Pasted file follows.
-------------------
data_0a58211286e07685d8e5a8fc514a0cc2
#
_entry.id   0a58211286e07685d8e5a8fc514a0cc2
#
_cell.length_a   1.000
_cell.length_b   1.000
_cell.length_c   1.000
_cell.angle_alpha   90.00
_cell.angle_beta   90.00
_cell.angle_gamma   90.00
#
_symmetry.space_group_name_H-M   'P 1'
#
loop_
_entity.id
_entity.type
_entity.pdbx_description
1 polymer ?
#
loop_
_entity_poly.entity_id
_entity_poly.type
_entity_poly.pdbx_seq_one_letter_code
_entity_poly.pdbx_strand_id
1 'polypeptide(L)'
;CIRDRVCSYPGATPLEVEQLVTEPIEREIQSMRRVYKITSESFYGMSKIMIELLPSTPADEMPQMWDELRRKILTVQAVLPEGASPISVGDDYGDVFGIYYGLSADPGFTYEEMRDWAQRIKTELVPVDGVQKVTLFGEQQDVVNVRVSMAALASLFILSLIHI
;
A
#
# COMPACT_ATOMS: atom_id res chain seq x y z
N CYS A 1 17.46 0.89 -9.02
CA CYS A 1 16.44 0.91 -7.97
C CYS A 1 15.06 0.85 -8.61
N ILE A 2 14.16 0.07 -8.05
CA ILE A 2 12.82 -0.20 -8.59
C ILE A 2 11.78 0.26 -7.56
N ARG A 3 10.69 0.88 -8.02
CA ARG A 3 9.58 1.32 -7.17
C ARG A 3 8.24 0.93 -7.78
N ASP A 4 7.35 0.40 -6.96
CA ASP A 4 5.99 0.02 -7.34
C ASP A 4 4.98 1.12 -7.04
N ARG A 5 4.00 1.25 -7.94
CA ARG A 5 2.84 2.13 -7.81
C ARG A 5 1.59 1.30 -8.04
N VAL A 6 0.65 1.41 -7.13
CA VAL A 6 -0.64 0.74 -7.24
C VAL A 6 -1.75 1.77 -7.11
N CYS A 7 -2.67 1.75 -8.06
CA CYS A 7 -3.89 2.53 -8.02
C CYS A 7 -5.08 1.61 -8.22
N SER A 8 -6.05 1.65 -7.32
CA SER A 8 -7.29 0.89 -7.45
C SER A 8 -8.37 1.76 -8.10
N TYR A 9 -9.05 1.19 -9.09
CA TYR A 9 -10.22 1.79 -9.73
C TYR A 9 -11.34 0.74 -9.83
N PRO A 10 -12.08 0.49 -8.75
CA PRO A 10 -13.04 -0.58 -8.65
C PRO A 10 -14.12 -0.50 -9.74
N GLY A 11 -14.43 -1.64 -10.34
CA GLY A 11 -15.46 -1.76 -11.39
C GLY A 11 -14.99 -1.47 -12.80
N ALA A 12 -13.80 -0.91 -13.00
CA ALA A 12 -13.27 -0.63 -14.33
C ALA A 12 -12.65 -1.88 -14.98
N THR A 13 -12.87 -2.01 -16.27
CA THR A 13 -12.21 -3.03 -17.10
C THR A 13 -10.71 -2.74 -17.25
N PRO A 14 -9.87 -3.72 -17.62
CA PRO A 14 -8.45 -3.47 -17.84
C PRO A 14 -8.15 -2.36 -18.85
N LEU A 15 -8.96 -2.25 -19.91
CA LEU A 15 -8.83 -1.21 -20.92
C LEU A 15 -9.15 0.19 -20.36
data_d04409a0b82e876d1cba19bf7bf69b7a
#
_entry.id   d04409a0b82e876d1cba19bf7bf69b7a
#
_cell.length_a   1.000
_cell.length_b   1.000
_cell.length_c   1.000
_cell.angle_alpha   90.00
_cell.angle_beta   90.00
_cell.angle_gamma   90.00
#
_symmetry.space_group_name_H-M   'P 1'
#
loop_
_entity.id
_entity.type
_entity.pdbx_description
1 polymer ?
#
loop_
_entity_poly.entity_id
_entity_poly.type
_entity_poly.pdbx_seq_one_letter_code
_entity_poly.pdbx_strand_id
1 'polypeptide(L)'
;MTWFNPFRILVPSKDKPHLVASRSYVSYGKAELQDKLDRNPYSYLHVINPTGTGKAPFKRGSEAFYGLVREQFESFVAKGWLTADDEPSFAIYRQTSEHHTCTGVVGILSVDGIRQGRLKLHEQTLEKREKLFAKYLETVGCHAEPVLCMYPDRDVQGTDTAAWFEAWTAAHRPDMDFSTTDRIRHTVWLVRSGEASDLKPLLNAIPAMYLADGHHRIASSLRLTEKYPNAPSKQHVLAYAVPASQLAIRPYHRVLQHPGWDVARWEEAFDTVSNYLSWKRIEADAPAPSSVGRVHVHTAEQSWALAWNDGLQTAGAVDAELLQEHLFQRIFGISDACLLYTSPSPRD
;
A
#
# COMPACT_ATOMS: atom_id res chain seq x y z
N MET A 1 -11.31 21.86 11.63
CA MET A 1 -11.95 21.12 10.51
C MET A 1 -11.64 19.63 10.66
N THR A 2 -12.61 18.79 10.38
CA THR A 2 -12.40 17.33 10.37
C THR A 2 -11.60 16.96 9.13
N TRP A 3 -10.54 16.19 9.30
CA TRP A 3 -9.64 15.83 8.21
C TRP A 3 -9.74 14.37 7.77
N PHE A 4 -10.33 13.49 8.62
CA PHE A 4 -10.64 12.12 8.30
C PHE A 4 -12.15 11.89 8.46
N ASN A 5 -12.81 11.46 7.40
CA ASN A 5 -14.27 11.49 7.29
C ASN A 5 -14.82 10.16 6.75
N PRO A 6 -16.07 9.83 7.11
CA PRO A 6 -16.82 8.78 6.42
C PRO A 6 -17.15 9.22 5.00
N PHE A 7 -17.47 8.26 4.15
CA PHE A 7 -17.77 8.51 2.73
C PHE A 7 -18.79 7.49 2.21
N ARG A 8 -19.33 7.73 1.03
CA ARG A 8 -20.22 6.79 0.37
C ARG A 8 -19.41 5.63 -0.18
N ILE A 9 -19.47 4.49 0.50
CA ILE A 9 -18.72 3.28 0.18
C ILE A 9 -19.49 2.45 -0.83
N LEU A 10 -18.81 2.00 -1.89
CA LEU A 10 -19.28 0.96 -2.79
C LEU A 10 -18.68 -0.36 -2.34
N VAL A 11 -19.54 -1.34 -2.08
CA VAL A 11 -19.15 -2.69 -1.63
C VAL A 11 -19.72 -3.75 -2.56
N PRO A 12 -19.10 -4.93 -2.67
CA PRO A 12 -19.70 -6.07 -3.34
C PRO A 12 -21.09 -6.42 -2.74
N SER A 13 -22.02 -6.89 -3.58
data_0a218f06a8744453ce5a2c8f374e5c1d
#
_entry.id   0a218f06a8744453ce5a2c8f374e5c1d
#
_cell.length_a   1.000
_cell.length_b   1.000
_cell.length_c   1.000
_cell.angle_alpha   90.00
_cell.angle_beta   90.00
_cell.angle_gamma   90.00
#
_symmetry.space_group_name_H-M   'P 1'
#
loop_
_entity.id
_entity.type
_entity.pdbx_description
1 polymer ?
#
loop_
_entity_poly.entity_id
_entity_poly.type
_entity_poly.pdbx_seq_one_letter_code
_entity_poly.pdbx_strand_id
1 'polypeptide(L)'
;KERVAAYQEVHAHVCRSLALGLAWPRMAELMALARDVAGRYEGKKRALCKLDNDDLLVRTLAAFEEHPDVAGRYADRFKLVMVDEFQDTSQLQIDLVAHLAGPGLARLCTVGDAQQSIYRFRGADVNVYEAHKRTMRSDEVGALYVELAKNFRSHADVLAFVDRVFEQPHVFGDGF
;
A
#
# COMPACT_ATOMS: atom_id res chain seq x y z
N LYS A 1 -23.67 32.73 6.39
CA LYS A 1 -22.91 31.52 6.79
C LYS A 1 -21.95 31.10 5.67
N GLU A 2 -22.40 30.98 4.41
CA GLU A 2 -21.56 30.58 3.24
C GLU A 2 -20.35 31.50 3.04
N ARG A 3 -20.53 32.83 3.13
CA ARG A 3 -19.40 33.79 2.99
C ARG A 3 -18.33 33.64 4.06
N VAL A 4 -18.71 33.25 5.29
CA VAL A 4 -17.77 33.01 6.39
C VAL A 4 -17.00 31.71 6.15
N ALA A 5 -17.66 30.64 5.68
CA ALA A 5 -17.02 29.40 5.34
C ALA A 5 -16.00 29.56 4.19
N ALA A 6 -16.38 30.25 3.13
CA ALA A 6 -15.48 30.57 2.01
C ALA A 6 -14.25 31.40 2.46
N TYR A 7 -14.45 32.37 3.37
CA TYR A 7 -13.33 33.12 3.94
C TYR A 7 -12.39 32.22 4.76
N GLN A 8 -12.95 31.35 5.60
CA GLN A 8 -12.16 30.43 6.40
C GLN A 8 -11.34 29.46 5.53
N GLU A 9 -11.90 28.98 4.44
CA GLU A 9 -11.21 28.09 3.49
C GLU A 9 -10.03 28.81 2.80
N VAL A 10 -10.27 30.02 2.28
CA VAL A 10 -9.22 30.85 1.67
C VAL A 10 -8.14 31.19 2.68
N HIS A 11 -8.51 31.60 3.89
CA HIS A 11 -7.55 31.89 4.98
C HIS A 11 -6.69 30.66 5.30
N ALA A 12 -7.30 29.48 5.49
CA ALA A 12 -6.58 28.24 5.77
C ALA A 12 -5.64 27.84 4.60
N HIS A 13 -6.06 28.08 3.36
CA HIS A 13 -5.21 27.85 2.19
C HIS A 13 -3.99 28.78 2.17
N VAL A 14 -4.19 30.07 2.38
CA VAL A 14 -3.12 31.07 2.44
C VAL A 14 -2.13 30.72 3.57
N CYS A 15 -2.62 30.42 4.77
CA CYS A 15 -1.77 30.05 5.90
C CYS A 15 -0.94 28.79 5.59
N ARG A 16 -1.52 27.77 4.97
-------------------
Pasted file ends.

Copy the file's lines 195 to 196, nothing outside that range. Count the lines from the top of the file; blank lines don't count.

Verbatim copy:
CA GLN A 8 -12.16 30.43 6.40
C GLN A 8 -11.34 29.46 5.53